Gender equality has contributed to Sweden's high levels of employment and growth. But it has not happened by itself; it is largely the result of political decisions. There needs to be commitment to create fair and gender equal conditions for women and men, girls and boys. Ladies and gentlemen, as Senior Budget Officials you all play important roles in this. You can make a difference.
To achieve gender equality the strategy of gender mainstreaming is crucial. Gender equality is created where resources are allocated, where standards are set and where decisions are made. In a feminist government, each minister is also a minister for gender equality, responsible for the advancement of gender equality in their policy areas. As the Minister responsible for gender equality policy, I work with my colleagues in the government to ensure that we continue to develop our feminist policy and work strategically to achieve real change.
While gender mainstreaming is an essential tool it must be combined with special measures for gender equality. This dual approach is necessary to move ahead on gender equality. While we must include a gender perspective when formulating reforms and developing policy we must also be willing to implement specific policies and actions - and spend money - targeting gender inequality. For Sweden, this dual approach has been a strategic choice for implementation of gender equality policy since the mid- 1990's.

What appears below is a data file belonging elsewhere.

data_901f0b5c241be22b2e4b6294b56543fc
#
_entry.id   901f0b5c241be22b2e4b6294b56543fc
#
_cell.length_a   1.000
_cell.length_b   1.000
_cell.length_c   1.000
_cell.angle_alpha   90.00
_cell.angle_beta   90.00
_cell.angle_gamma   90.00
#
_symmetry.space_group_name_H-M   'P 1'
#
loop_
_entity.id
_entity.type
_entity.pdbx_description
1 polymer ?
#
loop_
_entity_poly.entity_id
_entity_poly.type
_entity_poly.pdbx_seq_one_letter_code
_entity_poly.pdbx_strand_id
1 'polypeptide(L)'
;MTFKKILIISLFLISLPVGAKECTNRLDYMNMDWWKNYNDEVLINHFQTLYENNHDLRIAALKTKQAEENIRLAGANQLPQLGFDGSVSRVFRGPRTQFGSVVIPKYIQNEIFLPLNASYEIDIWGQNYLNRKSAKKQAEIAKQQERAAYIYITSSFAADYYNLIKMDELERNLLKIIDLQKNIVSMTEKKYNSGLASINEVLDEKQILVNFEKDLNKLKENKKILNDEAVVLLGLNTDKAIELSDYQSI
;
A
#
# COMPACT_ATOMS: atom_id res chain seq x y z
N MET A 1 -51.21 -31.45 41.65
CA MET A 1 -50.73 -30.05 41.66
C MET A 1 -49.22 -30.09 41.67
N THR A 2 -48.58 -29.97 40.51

Economic policy is crucial for shaping living conditions; how resources are distributed and what is considered important and is prioritised has a major effect on women's and men's lives and conditions. The budget process and the Budget Bill are of key importance in realising the government's policy and it is therefore imperative that all budget work is conducted so that effects and consequences for gender equality is taken into consideration when decisions are made about policy direction or distribution of resources.
Consequently, gender budgeting is an important part of the government's efforts to implement a feminist agenda. Economic policy in Sweden is to be used to increase economic equality and support advancement of gender equality in society. An extensive effort to further develop gender budgeting in the state budget is now under way in Sweden. We define gender budgeting as an application of gender mainstreaming in the budgetary process. Thus, a gender perspective must be included in the preparation of the government's Budget Bill from the outset, and by the actors normally involved in the process.
Our renewed focus on gender budgeting has resulted in improved and more extensive gender equality analysis and a more systematic use of statistics disaggregated by sex, among other things.
However, it is not enough that we conduct an analysis of gender impact for a specific policy, and we must not stop at just presenting statistics disaggregated by sex. The conditions that apply to women and men, girls and boys must inform our policy making. As policy makers we have an obligation to use the data we have at our hands, to rectify gender inequality that we see.